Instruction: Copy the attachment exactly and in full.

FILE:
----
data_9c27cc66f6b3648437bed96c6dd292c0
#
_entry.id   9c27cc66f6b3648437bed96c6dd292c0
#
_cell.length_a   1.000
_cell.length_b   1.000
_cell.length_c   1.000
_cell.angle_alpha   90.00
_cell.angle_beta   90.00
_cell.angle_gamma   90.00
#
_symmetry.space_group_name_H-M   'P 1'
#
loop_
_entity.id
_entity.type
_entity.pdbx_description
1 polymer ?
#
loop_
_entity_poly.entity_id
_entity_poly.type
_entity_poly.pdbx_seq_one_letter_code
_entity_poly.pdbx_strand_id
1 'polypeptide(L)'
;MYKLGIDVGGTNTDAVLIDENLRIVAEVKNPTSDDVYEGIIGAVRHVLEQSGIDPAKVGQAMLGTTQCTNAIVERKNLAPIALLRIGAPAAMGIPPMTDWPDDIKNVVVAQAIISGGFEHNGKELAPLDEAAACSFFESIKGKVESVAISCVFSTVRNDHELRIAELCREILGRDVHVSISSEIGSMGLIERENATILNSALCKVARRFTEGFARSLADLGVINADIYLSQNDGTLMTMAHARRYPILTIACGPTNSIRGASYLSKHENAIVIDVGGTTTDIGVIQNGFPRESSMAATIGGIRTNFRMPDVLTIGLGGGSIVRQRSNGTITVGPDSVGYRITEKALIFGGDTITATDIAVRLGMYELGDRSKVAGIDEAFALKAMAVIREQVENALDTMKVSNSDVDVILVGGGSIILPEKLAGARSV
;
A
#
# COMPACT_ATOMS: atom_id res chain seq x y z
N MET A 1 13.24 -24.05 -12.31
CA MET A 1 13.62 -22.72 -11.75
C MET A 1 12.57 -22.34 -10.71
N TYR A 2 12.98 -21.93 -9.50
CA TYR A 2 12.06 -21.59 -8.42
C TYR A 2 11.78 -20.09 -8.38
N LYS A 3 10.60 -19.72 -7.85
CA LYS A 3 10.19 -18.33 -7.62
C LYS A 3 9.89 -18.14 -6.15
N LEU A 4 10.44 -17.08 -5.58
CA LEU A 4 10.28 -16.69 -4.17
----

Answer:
data_9c27cc66f6b3648437bed96c6dd292c0
#
_entry.id   9c27cc66f6b3648437bed96c6dd292c0
#
_cell.length_a   1.000
_cell.length_b   1.000
_cell.length_c   1.000
_cell.angle_alpha   90.00
_cell.angle_beta   90.00
_cell.angle_gamma   90.00
#
_symmetry.space_group_name_H-M   'P 1'
#
loop_
_entity.id
_entity.type
_entity.pdbx_description
1 polymer ?
#
loop_
_entity_poly.entity_id
_entity_poly.type
_entity_poly.pdbx_seq_one_letter_code
_entity_poly.pdbx_strand_id
1 'polypeptide(L)'
;MYKLGIDVGGTNTDAVLIDENLRIVAEVKNPTSDDVYEGIIGAVRHVLEQSGIDPAKVGQAMLGTTQCTNAIVERKNLAPIALLRIGAPAAMGIPPMTDWPDDIKNVVVAQAIISGGFEHNGKELAPLDEAAACSFFESIKGKVESVAISCVFSTVRNDHELRIAELCREILGRDVHVSISSEIGSMGLIERENATILNSALCKVARRFTEGFARSLADLGVINADIYLSQNDGTLMTMAHARRYPILTIACGPTNSIRGASYLSKHENAIVIDVGGTTTDIGVIQNGFPRESSMAATIGGIRTNFRMPDVLTIGLGGGSIVRQRSNGTITVGPDSVGYRITEKALIFGGDTITATDIAVRLGMYELGDRSKVAGIDEAFALKAMAVIREQVENALDTMKVSNSDVDVILVGGGSIILPEKLAGARSV
;
A
#
# COMPACT_ATOMS: atom_id res chain seq x y z
N MET A 1 13.24 -24.05 -12.31
CA MET A 1 13.62 -22.72 -11.75
C MET A 1 12.57 -22.34 -10.71
N TYR A 2 12.98 -21.93 -9.50
CA TYR A 2 12.06 -21.59 -8.42
C TYR A 2 11.78 -20.09 -8.38
N LYS A 3 10.60 -19.72 -7.85
CA LYS A 3 10.19 -18.33 -7.62
C LYS A 3 9.89 -18.14 -6.15
N LEU A 4 10.44 -17.08 -5.58
CA LEU A 4 10.28 -16.69 -4.17